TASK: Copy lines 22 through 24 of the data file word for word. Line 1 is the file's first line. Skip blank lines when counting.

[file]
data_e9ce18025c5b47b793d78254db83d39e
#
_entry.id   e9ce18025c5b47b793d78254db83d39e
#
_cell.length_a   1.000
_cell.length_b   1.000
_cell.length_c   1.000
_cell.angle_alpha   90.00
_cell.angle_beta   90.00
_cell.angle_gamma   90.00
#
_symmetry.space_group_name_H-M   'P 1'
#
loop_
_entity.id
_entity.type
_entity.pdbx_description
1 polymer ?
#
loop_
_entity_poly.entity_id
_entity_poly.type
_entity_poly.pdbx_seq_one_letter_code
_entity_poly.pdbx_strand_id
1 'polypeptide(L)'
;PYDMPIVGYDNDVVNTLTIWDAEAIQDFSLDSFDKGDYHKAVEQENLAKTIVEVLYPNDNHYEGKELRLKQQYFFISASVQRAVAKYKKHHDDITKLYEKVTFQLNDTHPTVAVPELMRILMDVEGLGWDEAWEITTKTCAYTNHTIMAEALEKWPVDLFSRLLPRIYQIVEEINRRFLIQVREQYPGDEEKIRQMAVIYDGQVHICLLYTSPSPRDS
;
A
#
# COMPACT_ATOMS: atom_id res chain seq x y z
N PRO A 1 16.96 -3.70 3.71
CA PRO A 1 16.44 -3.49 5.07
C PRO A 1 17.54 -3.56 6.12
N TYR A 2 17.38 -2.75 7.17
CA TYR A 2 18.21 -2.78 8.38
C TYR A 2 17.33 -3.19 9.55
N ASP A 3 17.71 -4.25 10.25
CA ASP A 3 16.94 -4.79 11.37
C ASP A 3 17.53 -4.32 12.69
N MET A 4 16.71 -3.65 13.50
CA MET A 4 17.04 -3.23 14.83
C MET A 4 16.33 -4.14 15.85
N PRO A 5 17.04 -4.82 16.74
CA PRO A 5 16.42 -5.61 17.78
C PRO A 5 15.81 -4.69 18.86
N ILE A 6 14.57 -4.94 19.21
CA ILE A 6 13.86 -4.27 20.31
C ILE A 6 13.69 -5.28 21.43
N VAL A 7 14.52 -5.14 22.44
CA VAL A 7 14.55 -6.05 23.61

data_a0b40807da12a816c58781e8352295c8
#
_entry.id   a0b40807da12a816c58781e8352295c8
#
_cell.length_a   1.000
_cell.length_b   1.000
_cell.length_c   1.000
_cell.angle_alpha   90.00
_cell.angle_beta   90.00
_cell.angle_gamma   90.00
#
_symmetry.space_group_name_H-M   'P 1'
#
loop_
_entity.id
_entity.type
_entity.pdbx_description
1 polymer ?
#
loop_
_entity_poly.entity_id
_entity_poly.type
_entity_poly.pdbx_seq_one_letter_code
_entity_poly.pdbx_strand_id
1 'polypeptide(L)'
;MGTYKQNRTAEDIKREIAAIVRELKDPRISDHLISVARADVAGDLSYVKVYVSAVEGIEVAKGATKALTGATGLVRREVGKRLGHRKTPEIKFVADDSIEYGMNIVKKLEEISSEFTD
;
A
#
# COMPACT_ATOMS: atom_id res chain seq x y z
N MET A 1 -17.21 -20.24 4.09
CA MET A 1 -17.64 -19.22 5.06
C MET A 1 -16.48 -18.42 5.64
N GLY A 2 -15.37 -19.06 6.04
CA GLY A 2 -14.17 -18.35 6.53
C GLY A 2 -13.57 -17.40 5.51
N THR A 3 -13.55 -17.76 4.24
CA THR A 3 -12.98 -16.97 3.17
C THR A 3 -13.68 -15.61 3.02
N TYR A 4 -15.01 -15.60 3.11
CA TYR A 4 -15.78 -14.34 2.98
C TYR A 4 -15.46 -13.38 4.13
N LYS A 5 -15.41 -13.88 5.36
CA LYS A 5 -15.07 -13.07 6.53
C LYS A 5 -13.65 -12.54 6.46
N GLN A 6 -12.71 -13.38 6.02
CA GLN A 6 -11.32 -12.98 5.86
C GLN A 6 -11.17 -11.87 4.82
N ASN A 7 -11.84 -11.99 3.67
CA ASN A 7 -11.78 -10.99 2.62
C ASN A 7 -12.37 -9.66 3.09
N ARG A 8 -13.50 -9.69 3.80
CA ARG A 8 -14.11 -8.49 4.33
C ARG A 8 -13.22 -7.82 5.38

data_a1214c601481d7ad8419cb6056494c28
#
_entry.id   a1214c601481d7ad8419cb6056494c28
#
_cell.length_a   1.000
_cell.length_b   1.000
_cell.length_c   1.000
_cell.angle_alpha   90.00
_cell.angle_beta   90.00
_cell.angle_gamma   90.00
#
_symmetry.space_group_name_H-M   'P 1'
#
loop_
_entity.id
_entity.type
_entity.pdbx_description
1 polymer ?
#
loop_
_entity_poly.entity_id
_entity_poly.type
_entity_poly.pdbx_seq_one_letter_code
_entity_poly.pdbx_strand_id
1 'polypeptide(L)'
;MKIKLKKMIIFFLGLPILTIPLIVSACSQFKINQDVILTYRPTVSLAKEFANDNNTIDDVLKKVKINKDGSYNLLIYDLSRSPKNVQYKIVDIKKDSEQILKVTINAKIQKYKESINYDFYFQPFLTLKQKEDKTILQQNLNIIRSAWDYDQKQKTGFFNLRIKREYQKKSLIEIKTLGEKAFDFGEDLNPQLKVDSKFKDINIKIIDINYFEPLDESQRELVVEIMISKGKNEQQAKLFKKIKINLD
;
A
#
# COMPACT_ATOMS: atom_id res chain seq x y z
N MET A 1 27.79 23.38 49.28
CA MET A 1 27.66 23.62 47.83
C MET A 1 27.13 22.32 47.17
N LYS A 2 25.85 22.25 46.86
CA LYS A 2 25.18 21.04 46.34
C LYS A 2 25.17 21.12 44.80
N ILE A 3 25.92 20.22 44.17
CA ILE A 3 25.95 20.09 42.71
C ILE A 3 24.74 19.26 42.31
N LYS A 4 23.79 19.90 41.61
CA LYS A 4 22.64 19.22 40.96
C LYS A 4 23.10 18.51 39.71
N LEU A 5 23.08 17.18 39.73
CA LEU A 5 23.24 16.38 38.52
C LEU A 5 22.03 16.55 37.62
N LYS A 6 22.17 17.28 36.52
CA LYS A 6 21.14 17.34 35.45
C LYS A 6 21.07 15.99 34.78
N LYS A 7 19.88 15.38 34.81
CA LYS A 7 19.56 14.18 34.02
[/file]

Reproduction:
_entity_poly.type
_entity_poly.pdbx_seq_one_letter_code
_entity_poly.pdbx_strand_id